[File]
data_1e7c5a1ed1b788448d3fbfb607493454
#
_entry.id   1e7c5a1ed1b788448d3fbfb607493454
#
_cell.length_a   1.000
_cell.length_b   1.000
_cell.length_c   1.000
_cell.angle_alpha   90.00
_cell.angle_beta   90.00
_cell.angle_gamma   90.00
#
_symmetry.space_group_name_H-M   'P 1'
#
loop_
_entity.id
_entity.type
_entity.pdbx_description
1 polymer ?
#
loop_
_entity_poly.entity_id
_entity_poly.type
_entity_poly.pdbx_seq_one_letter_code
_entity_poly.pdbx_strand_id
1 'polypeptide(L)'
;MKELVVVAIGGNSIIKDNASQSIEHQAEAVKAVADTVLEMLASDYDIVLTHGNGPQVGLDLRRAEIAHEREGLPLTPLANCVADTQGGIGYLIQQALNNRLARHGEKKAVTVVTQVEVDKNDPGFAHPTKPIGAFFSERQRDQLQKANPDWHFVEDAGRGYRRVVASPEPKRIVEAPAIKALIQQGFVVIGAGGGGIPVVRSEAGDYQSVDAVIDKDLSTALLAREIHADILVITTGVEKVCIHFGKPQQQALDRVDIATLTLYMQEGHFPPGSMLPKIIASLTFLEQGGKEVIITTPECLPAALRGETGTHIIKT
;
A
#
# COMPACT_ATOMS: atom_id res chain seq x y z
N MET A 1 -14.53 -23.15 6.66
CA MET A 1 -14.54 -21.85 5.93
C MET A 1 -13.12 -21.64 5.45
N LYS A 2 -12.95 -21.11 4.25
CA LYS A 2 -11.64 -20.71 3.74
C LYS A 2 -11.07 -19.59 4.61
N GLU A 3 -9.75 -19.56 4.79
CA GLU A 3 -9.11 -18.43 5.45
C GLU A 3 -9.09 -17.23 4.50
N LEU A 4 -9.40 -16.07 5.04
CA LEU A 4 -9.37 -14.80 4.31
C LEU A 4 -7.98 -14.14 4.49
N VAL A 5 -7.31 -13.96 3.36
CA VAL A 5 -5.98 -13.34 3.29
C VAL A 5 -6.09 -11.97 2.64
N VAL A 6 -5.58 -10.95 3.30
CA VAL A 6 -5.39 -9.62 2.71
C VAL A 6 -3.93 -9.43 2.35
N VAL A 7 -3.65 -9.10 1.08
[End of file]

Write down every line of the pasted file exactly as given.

data_1e7c5a1ed1b788448d3fbfb607493454
#
_entry.id   1e7c5a1ed1b788448d3fbfb607493454
#
_cell.length_a   1.000
_cell.length_b   1.000
_cell.length_c   1.000
_cell.angle_alpha   90.00
_cell.angle_beta   90.00
_cell.angle_gamma   90.00
#
_symmetry.space_group_name_H-M   'P 1'
#
loop_
_entity.id
_entity.type
_entity.pdbx_description
1 polymer ?
#
loop_
_entity_poly.entity_id
_entity_poly.type
_entity_poly.pdbx_seq_one_letter_code
_entity_poly.pdbx_strand_id
1 'polypeptide(L)'
;MKELVVVAIGGNSIIKDNASQSIEHQAEAVKAVADTVLEMLASDYDIVLTHGNGPQVGLDLRRAEIAHEREGLPLTPLANCVADTQGGIGYLIQQALNNRLARHGEKKAVTVVTQVEVDKNDPGFAHPTKPIGAFFSERQRDQLQKANPDWHFVEDAGRGYRRVVASPEPKRIVEAPAIKALIQQGFVVIGAGGGGIPVVRSEAGDYQSVDAVIDKDLSTALLAREIHADILVITTGVEKVCIHFGKPQQQALDRVDIATLTLYMQEGHFPPGSMLPKIIASLTFLEQGGKEVIITTPECLPAALRGETGTHIIKT
;
A
#
# COMPACT_ATOMS: atom_id res chain seq x y z
N MET A 1 -14.53 -23.15 6.66
CA MET A 1 -14.54 -21.85 5.93
C MET A 1 -13.12 -21.64 5.45
N LYS A 2 -12.95 -21.11 4.25
CA LYS A 2 -11.64 -20.71 3.74
C LYS A 2 -11.07 -19.59 4.61
N GLU A 3 -9.75 -19.56 4.79
CA GLU A 3 -9.11 -18.43 5.45
C GLU A 3 -9.09 -17.23 4.50
N LEU A 4 -9.40 -16.07 5.04
CA LEU A 4 -9.37 -14.80 4.31
C LEU A 4 -7.98 -14.14 4.49
N VAL A 5 -7.31 -13.96 3.36
CA VAL A 5 -5.98 -13.34 3.29
C VAL A 5 -6.09 -11.97 2.64
N VAL A 6 -5.58 -10.95 3.30
CA VAL A 6 -5.39 -9.62 2.71
C VAL A 6 -3.93 -9.43 2.35
N VAL A 7 -3.65 -9.10 1.08